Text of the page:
More education boosts economic strength of nation's metros
April 14, 2008


by G. Scott Thomas

College graduates and post-graduates are important to a city's economic vitality. The reason is as simple as their paychecks.
A recent federal report proves the point. It shows that a worker holding a doctorate will earn 70 percent more, on average, than a colleague with a bachelor's degree and 215 percent more than someone who never progressed beyond high school.
And the gap widens every year, increasing the importance of higher education and brainpower. Workers who don't keep pace are destined to pay the price.

"The decline of labor unions and a decline in the minimum wage in constant dollars have contributed to a relative drop in the wages of less educated workers," warns a separate analysis by the Census Bureau.
But cities with educated workforces have a brighter economic future. A new bizjournals study that ranks the brainpower levels of America's 100 largest metropolitan areas finds that Madison, Wis., leads the list.
Washington and San Jose are runners-up in bizjournals' study. Washington boasts the nation's largest share of adults with advanced degrees, 22.2 percent, while San Jose follows close behind in that category, a shade under 20 percent. Here are profiles of the 10 metros that are the brainpower leaders.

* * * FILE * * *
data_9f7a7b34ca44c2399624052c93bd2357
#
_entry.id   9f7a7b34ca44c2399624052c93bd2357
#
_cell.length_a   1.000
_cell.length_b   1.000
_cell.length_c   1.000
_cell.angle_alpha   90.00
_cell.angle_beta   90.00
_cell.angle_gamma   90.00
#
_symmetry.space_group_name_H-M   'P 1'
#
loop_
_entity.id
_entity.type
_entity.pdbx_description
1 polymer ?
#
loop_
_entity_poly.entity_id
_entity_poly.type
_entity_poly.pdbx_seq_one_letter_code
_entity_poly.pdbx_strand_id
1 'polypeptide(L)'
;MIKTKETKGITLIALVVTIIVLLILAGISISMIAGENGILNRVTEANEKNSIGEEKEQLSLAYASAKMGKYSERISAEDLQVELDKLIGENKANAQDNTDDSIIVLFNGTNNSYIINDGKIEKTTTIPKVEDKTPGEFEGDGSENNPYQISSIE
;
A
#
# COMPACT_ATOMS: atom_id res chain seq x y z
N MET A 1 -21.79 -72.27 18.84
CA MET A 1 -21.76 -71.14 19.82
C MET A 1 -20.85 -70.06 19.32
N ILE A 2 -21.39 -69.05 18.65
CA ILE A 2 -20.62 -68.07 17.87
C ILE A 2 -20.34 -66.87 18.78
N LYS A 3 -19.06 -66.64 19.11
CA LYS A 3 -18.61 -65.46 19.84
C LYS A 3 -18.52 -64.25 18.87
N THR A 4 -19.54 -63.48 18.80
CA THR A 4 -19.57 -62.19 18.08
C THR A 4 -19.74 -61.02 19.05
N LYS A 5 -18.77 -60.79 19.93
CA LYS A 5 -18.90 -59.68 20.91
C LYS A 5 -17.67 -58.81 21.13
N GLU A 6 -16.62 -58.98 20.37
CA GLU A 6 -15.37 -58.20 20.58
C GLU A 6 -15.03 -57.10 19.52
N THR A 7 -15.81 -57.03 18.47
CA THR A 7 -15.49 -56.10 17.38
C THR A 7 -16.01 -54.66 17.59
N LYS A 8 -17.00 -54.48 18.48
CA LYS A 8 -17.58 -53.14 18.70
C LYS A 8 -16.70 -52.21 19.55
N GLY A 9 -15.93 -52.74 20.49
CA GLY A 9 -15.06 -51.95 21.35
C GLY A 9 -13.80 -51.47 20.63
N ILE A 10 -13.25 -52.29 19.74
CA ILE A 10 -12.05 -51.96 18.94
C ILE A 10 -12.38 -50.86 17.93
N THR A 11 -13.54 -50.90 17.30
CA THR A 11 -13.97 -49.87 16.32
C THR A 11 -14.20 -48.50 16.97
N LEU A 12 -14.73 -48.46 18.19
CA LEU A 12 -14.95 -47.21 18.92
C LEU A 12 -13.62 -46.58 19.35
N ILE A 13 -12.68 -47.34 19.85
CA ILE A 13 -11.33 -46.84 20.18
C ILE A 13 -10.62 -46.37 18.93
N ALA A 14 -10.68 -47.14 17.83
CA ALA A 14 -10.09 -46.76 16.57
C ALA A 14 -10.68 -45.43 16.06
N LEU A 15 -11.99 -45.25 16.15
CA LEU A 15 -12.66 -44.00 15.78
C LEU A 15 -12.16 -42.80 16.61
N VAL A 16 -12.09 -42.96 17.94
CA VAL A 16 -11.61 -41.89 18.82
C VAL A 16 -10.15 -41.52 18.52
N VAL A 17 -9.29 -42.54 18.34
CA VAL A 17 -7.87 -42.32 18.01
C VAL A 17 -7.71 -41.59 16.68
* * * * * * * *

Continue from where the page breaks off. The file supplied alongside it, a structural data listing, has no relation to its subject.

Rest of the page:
The study's objective was to identify those metros that have the highest levels of collective brainpower, as indicated by their residents' educational attainment.
Madison is blessed with three employment sectors that place a premium on education. It's the home base for the 42,000-student University of Wisconsin, the state government of Wisconsin (population: 5.6 million) and an expanding number of biotechnology firms.
The result is a broadly educated workforce. Seventy-five percent of Madison's adults have attended college, which is three percentage points ahead of any other market. And its high-school dropout rate of 4.3 percent is easily the lowest in the study.
The University of Wisconsin's chancellor, John Wiley, has been emphasizing the link between education and economic success since assuming office in 2001.